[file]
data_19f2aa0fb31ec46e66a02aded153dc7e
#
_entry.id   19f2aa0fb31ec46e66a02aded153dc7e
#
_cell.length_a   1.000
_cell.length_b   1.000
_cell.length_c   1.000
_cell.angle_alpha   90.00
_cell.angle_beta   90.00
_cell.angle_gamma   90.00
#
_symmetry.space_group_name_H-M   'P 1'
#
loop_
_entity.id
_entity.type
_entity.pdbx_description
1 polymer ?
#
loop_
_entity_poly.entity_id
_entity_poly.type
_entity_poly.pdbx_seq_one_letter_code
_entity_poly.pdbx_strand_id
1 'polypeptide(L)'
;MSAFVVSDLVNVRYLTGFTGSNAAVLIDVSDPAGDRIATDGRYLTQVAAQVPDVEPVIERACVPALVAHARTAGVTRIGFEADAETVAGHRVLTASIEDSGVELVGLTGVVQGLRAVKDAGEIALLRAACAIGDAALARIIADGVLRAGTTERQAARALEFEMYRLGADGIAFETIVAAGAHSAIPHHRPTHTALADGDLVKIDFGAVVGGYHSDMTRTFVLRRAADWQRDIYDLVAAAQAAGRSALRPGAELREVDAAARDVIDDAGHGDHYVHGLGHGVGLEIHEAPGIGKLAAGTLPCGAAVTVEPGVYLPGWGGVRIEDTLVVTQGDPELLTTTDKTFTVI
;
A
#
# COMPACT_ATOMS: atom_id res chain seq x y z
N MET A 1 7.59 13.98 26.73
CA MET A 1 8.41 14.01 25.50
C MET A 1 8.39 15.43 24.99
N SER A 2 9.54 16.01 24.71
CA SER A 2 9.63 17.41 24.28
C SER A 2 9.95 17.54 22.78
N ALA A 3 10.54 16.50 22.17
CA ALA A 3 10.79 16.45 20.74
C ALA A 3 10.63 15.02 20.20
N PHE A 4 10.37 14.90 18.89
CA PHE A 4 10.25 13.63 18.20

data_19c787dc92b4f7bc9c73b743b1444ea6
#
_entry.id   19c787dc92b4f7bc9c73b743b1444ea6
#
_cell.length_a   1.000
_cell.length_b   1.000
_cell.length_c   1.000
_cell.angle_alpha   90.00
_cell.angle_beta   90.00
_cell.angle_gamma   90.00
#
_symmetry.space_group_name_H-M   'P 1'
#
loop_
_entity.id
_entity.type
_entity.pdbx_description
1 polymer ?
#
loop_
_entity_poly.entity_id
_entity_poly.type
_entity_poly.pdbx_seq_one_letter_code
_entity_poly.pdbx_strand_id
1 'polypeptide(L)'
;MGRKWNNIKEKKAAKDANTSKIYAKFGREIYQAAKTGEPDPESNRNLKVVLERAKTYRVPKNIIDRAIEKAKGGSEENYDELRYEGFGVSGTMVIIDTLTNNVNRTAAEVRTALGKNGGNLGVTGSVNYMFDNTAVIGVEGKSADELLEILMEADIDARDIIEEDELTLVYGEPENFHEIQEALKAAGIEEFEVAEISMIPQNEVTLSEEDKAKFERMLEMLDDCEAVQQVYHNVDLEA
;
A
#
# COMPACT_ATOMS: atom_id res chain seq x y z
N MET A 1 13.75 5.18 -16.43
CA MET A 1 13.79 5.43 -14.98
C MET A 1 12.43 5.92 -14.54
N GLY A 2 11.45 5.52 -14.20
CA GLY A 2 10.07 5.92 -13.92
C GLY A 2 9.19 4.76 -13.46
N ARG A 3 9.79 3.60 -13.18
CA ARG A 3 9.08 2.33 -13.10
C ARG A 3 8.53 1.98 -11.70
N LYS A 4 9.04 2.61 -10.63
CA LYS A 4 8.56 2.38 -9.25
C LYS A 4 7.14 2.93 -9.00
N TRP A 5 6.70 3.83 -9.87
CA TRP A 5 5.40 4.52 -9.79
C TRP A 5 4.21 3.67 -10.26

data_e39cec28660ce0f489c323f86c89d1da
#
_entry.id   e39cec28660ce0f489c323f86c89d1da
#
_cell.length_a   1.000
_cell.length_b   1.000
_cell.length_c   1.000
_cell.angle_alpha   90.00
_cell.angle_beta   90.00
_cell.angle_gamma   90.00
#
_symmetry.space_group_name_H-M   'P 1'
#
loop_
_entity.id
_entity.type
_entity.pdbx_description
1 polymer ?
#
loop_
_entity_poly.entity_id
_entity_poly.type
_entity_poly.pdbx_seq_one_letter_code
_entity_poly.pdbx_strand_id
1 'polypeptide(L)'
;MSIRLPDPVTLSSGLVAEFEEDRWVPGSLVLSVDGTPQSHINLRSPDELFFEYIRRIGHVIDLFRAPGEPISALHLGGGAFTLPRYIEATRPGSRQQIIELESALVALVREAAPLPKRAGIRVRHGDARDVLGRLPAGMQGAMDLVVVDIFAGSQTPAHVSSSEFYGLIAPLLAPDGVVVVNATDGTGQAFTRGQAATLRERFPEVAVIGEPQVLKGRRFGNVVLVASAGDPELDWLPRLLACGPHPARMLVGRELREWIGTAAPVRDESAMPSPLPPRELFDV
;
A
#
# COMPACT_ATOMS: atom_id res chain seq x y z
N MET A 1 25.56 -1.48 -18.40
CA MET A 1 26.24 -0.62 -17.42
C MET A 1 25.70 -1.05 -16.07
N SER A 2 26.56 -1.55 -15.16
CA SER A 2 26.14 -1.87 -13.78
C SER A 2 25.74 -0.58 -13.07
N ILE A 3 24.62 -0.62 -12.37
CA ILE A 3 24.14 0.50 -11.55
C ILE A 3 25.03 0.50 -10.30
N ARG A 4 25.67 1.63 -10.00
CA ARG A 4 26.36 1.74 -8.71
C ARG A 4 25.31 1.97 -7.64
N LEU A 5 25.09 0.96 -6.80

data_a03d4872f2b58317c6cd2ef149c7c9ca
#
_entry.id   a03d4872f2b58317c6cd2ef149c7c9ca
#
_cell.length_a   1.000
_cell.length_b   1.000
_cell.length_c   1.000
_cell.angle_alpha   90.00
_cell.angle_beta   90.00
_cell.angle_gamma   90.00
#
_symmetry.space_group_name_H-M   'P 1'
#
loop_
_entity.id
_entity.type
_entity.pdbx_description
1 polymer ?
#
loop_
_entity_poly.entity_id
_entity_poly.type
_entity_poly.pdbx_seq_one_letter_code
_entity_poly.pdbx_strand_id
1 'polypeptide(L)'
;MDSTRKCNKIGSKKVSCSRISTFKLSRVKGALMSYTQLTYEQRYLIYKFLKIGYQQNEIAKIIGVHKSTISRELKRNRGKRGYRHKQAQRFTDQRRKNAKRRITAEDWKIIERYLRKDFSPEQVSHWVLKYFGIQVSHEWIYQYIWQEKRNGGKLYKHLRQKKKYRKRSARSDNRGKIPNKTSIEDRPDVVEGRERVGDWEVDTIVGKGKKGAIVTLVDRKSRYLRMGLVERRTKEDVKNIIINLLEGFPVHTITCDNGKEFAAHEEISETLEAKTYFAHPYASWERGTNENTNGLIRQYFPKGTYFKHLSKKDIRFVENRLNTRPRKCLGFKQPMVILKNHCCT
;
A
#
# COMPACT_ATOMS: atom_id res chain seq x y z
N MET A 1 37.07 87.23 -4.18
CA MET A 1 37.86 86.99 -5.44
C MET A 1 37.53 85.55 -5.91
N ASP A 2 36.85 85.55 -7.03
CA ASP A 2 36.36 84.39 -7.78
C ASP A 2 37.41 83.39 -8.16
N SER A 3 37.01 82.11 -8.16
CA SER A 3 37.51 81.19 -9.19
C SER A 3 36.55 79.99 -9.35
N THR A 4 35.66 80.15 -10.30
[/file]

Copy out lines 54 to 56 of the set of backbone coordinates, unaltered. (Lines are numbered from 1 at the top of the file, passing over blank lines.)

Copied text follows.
#
loop_
_entity.id